(a) Eligibility or provisional eligibility has been confirmed,; or
(b) The request is incomplete and requires additional documentation, or
(c) The request has been forwarded for a 2nd Step Review.
2nd Step Review
If the Eligibility Request is forwarded for a Second Step Review, a committee of DDRO clinicians evaluates the request. They also review any additional information that has been provided by the person. If these clinicians require additional information, the person is notified in writing of the type of information needed and the date by which it must be submitted to the DDRO. Following the 2nd Step Review, the DDRO provides the person with written notification of its determination. If the person is found ineligible for OPWDD services because he or she does not have a developmental disability, the letter offers the person and his or her representative the opportunity to:
(a) Meet with DDRO staff to discuss the determination and documentation reviewed, and
(b) Request a 3rd Step Review, and
(c) Request a Medicaid Fair Hearing in cases where Medicaid-funded services are sought.
Note: That a Notice of Decision informing the person of his or her right to request a Medicaid Fair Hearing is sent only when the Transmittal for Determination of Developmental Disability Form indicates that the person is interested in receiving Medicaid-funded OPWDD services. If the person has not sought Medicaid-funded services, no Fair Hearing is offered, and the decision of the DDRO is final.
The person may choose one, two or all three of the above options. If a Fair Hearing is requested, a 3rd Step Review will be conducted automatically.
3rd Step Review
3rd Step Reviews are conducted by an independent Eligibility Review Committee of licensed practitioners not involved in the First and Second Step Reviews. The committee reviews the eligibility request and provides recommendations to the DDRO Second Step Review coordinator. The Third Step recommendations are considered by the DDRO Director (or designee) and the person is informed of the results, including any changes in the DDRO’s determination.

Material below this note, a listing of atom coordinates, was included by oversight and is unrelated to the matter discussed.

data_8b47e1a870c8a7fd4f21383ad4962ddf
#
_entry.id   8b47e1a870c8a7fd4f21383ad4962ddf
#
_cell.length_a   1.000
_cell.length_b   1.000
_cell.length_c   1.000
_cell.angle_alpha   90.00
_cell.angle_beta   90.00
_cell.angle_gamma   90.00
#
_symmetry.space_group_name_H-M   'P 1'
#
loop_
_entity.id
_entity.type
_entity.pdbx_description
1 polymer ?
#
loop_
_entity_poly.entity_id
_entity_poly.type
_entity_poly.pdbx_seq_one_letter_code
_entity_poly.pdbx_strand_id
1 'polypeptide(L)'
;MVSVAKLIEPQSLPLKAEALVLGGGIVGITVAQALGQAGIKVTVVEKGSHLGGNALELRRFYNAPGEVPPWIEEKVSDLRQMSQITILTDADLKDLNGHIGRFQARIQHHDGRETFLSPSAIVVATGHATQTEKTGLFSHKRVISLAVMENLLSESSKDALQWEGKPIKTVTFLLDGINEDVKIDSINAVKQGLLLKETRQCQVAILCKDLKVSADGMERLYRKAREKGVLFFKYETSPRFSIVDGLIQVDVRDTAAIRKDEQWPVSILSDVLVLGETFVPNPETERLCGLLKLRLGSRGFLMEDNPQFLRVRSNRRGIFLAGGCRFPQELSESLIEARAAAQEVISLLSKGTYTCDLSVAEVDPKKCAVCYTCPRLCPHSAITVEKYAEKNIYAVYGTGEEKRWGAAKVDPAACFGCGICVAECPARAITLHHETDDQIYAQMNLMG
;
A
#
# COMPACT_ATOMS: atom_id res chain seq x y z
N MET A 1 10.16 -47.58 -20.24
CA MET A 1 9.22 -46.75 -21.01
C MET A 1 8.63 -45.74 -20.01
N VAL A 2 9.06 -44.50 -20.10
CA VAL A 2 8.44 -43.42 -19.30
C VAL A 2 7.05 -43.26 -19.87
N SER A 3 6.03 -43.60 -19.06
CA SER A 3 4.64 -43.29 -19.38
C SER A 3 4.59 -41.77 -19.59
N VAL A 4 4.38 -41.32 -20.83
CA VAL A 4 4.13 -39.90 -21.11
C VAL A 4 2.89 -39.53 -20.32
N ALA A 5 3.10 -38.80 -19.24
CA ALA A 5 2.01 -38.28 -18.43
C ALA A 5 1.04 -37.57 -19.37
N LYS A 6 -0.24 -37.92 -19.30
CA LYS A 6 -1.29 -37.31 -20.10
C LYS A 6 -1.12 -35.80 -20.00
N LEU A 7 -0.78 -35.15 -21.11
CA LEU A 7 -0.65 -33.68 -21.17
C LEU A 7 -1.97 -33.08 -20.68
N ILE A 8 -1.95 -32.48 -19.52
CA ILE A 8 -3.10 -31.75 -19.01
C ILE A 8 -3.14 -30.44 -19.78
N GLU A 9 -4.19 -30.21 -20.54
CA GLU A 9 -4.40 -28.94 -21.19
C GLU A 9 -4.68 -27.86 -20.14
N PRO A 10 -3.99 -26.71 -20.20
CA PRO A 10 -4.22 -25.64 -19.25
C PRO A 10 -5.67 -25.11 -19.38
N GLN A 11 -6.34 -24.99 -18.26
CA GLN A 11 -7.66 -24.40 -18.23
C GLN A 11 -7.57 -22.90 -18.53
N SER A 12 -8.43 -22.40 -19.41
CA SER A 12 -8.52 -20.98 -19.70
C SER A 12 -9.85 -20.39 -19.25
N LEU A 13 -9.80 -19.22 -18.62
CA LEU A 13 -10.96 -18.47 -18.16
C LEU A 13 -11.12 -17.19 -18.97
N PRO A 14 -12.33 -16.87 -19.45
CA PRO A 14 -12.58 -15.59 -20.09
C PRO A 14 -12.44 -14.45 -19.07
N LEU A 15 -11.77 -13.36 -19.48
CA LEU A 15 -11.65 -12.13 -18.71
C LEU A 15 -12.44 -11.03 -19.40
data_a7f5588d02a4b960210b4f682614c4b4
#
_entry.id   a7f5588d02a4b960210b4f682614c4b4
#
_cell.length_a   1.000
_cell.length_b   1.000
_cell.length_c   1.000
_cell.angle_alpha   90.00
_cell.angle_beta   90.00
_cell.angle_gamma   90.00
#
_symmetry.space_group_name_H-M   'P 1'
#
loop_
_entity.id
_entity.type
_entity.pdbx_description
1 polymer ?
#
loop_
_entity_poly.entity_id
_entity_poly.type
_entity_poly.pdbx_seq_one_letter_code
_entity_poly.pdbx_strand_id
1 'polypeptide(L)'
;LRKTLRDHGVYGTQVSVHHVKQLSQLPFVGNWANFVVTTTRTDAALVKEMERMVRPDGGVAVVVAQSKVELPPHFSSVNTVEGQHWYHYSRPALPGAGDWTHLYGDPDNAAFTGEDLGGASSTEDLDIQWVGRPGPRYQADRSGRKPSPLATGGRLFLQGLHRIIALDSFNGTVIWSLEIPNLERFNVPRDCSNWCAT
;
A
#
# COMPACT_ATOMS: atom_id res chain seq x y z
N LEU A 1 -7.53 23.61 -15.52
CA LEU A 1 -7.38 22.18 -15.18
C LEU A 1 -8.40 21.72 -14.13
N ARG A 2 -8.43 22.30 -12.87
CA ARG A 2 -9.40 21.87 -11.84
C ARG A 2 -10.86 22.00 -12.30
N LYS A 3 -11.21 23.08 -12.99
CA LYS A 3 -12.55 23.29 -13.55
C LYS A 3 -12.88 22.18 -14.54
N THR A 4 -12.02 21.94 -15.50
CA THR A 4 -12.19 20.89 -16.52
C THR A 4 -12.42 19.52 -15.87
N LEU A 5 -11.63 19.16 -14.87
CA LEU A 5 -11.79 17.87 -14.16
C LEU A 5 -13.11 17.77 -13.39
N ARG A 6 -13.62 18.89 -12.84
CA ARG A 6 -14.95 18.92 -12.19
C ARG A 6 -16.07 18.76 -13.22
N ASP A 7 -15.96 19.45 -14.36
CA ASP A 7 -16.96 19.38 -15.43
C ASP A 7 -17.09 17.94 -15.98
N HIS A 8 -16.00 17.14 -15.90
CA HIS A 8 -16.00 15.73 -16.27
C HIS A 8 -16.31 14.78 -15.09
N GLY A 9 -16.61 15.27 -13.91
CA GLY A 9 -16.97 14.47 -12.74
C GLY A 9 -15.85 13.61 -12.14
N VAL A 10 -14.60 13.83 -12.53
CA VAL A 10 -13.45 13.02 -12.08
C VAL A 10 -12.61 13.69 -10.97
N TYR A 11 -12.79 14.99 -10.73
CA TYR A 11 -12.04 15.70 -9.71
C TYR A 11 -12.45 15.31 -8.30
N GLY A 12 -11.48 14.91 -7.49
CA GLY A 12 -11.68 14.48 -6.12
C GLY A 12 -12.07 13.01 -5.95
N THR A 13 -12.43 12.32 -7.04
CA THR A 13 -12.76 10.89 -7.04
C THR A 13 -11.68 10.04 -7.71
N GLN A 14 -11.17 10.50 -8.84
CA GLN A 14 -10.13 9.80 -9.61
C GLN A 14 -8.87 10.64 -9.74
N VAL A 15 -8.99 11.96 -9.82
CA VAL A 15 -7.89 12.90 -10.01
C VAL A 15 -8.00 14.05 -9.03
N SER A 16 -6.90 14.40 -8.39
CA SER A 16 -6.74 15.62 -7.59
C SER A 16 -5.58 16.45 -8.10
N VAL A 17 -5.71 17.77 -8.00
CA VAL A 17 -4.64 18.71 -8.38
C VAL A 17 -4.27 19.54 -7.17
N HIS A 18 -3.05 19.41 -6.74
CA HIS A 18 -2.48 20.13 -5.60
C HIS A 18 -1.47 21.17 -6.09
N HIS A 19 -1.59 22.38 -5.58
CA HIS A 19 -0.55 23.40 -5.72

3rd Step reviews are completed before Fair Hearing dates.
The DDRO will need the following information, in most cases, to determine whether someone is eligible for OPWDD services:
• A medical or specialty report (for example, a neurological report), including health status and diagnostic findings, to support a qualifying diagnosis other than mental retardation; For persons qualifying with an intellectual disability only, a recent general medical report, if available.
• A psychological report which includes assessment of intellectual functioning with reporting of all summary intelligence scores (subscale, Index, part, and full-scale scores) and, for people with IQs above 60, standardized assessment of adaptive behavior with reporting of scale/domain and summary scores. For people with IQ’s below 60, the adaptive assessment may be based on qualitative review via an interview with care-providers, review of records, and direct observations.
• A social/developmental history, psychosocial report, or another background report that shows that the person became disabled before age 22 years (background information is still needed if the person is a child or adolescent).
In some cases, the DDRO will not be able to decide whether someone is eligible based on the information in reports that are provided initially. In those cases, the DDRO may request additional information/different reports or further evaluation and will either recommend where such assessments may be done or arrange for them to be done.
Additional information can be found on OPWDD’s website at https://opwdd.ny.gov/opwdd_services_supports/eligibility/faqs.
Contact the Referral & Information Center
If you would like to speak to someone about how AHRC New York City can help you or your loved one, please call 212-780-4491 or use the form below.